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Back to the Future

Kage Baker Half-Bakes a Good Idea

In the Garden of Iden

Author:Kage Baker

By Adrienne Martini | Posted 3/22/2000

Great ideas aren't always conferred upon those who can best honor them. For instance, imagine the idea of the spork popping into the mind of a not-very- inventive organic chemist. Sure, the chemist is probably pretty bright, but he she also probably lacks the wherewithal to sit right down and invent the utensil that changed the face of cafeteria dining. Better that the idea randomly pops into the mind of an engineer or cutlery designer, one who would know how to move the great idea from concept to prototype to marketplace.

The same holds true for science fiction. In this genre more than any other, the idea is of paramount importance -- but it matters not a sci-fi author can come up with a great premise if the writer lacks the chops to make it work on the page.

SF author Kage Baker is one of the lucky few who has been visited by a truly great idea. No, it's not the sort of great idea that will cure cancer, but it's engaging enough to provide the spine for some really good science fiction. In the universe Baker has created, a 24th-century firm called Dr. Zeus Inc. has unraveled the secret to time travel. Of course, there's a hitch: It only works in one direction. Folks can travel into the past, but once they're there they can only go forward one day at a time, like everybody else.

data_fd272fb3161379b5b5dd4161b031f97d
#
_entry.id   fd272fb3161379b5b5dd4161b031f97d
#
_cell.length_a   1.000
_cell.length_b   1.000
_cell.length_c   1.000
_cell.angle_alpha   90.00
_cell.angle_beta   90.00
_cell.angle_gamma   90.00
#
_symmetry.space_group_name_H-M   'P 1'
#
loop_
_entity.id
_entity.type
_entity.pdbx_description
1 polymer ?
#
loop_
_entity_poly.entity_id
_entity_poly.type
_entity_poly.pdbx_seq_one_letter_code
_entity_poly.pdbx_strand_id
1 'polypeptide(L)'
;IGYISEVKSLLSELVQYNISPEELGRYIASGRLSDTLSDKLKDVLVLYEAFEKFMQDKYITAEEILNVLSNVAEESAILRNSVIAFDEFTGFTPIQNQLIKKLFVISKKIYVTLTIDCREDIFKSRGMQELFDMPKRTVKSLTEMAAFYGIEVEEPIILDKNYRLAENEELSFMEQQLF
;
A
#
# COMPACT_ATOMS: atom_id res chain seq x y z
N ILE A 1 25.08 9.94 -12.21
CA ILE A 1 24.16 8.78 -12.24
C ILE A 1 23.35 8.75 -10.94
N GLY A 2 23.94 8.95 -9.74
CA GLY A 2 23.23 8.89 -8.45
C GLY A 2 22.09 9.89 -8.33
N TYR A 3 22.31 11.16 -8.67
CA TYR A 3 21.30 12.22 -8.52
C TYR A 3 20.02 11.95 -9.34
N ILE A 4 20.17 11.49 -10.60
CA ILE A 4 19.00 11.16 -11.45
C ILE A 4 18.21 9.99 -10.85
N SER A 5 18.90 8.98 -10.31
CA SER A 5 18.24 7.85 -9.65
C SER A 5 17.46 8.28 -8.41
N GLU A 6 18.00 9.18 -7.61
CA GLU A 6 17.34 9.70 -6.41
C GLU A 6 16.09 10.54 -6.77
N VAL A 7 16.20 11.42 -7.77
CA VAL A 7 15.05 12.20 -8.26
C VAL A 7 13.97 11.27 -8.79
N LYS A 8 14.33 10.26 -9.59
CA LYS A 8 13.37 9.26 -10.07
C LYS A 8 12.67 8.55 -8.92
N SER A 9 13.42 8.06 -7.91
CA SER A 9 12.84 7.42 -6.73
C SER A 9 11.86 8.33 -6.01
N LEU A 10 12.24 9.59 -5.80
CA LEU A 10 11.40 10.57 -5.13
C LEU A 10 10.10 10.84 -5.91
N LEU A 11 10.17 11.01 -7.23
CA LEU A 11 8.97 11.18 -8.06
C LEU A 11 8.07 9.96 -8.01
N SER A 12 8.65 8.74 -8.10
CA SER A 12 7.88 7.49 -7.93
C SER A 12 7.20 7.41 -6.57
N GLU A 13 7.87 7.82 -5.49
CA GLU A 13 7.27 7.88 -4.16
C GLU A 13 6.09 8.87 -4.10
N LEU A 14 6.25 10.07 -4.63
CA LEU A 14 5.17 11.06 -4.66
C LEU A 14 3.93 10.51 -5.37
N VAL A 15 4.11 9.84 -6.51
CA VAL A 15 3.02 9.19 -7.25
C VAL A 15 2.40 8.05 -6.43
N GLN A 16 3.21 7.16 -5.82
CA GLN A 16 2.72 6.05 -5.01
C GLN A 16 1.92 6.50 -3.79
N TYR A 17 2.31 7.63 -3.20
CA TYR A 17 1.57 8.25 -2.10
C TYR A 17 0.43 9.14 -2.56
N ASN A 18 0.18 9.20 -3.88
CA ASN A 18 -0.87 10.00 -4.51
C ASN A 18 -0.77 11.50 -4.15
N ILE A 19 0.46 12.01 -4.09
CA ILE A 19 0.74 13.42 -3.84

Dr. Zeus and company see a way around this tangle. They have also perfected immortality -- which, of course, also has a hitch: In order to live forever, you have to give up on being fully human and allow the Zeus team to replace most of your meat parts with metal parts, which also makes you practically indestructible. Oh, and they have to do it when you are very, very young. The solution is where Baker's great idea lies: The good Dr. Z. mines the past for misplaced children -- ones whose parents are violently killed by Goths, who wander away from the Norman Conquests, etc. He and his team of white coats implant the kids with all sorts of machinery, make them immortal, and employ them as scavengers. These new cyborgs work their way up to the 24th century, at which point they will get a big reward.

Just think of the possibilities! As the author of this tale, you can set your invincible characters in any time, explore that era's history and mores, have them collect a few works of art or culture along the way (the immortals' ostensible job for Zeus Inc.), and all the while poke fun at the natives. The series can go on indefinitely, lining your pockets with great gobs of cash, as long as you don't give away exactly what will happen in the 24th century. It's a science-fiction writer's dream.